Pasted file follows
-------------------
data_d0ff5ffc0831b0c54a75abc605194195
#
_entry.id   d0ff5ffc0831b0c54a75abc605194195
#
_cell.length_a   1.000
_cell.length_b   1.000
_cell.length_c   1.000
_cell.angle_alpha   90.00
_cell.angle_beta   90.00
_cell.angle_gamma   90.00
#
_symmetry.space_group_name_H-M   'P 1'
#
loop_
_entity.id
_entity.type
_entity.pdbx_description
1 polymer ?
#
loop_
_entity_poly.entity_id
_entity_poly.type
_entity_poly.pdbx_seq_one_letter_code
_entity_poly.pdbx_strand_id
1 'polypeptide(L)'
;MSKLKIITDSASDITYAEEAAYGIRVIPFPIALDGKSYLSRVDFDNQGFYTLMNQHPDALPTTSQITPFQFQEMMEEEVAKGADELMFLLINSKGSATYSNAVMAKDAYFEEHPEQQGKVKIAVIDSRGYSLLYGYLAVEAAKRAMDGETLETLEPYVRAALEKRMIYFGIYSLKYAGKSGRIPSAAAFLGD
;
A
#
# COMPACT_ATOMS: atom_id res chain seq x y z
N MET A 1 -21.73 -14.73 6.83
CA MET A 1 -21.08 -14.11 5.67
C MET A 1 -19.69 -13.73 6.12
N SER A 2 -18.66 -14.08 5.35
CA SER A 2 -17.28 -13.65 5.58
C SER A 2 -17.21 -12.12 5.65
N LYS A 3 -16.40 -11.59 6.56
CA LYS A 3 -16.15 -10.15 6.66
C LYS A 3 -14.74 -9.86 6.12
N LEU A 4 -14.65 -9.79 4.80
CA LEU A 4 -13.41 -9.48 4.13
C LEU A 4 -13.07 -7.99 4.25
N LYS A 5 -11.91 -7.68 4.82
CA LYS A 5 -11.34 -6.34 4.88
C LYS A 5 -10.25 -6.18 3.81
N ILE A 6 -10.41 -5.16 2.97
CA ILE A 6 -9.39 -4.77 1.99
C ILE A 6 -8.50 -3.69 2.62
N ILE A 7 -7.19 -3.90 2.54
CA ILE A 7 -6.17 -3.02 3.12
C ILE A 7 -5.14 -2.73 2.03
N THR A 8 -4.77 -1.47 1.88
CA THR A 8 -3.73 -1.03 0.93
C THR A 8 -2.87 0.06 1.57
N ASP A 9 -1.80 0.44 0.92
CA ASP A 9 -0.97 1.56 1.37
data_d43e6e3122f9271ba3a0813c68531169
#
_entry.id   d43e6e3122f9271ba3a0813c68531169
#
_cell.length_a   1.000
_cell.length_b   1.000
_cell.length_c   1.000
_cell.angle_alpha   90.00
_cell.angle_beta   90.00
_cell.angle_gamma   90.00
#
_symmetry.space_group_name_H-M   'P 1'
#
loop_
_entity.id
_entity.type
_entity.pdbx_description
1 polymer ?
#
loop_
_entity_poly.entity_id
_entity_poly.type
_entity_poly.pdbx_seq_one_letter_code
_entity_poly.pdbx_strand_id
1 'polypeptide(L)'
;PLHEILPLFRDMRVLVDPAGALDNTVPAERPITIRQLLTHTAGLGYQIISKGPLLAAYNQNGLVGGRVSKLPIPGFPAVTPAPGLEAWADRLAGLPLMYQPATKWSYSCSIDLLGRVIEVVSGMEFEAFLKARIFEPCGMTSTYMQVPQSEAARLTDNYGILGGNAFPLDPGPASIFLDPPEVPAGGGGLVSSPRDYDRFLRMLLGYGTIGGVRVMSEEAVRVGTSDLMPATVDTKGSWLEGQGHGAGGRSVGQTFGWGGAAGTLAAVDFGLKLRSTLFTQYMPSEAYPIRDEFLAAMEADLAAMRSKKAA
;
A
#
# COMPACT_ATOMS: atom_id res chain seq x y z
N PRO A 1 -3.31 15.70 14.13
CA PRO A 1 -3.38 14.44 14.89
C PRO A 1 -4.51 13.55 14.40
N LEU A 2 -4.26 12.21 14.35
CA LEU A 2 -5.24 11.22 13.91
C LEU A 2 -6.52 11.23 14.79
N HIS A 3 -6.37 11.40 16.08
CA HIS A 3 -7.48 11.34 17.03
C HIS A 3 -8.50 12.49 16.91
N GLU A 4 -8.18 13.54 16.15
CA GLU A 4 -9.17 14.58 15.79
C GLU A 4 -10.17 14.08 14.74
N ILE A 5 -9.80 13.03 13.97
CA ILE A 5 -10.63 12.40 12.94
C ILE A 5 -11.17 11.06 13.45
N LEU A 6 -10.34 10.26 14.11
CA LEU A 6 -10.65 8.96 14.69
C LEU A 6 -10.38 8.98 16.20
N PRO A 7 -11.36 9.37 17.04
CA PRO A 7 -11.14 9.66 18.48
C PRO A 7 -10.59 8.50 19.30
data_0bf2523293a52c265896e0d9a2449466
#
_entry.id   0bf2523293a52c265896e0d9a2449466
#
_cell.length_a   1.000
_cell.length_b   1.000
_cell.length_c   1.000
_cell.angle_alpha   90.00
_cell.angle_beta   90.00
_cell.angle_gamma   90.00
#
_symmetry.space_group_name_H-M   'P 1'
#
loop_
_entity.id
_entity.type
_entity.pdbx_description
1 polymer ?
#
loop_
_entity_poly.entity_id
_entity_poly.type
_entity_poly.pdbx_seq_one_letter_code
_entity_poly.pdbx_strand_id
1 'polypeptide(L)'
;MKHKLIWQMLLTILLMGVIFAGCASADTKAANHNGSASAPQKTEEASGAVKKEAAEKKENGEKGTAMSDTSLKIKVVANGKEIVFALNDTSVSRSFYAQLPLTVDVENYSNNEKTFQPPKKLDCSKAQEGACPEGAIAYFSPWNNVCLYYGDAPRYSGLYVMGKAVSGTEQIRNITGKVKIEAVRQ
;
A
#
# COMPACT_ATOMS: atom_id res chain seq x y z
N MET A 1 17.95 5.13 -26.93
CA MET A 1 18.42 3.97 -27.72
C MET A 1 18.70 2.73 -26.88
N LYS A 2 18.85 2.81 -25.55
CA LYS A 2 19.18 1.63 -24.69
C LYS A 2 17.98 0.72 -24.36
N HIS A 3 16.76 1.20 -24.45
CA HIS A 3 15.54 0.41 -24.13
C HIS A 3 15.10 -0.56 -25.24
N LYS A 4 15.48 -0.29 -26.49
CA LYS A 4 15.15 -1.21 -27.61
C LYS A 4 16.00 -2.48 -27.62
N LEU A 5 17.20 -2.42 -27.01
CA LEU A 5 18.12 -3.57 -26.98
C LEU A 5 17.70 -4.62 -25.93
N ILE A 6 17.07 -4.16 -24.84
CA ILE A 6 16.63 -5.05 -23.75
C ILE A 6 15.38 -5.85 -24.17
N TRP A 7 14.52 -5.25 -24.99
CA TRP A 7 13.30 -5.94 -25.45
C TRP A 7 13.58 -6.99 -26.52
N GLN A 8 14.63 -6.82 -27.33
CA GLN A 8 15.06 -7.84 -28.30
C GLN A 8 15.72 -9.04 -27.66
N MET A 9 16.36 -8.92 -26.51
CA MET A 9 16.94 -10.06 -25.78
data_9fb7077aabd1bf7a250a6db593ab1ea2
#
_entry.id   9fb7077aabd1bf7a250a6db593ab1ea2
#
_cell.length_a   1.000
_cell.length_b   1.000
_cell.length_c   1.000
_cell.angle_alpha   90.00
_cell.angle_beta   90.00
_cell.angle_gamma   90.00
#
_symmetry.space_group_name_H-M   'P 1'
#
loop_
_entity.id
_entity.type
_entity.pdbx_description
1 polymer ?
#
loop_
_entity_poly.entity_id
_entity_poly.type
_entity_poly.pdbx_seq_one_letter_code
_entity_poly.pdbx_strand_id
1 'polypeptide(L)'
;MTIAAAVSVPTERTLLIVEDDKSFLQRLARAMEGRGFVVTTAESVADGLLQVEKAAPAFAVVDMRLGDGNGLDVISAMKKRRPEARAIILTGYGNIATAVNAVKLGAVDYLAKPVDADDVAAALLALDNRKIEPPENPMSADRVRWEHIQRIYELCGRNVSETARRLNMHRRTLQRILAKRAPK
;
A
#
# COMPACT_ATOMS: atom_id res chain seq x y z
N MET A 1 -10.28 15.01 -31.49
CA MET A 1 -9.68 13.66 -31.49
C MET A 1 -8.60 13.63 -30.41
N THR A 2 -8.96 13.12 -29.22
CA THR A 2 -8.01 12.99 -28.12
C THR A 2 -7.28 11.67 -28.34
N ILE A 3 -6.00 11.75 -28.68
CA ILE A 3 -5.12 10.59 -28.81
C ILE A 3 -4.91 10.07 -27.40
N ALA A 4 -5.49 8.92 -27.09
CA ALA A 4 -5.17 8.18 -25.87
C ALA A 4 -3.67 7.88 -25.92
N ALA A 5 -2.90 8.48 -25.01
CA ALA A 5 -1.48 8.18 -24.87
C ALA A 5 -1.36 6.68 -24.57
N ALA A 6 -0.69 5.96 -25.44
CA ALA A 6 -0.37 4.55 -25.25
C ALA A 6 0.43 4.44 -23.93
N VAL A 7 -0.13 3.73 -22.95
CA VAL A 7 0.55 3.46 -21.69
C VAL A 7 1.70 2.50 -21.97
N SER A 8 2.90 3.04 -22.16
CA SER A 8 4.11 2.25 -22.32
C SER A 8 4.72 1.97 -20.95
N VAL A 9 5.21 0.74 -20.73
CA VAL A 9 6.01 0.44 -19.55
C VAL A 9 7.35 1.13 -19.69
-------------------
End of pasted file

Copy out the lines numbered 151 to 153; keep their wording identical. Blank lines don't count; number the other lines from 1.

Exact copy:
CA LEU A 5 18.12 -3.57 -26.98
C LEU A 5 17.70 -4.62 -25.93
N ILE A 6 17.07 -4.16 -24.84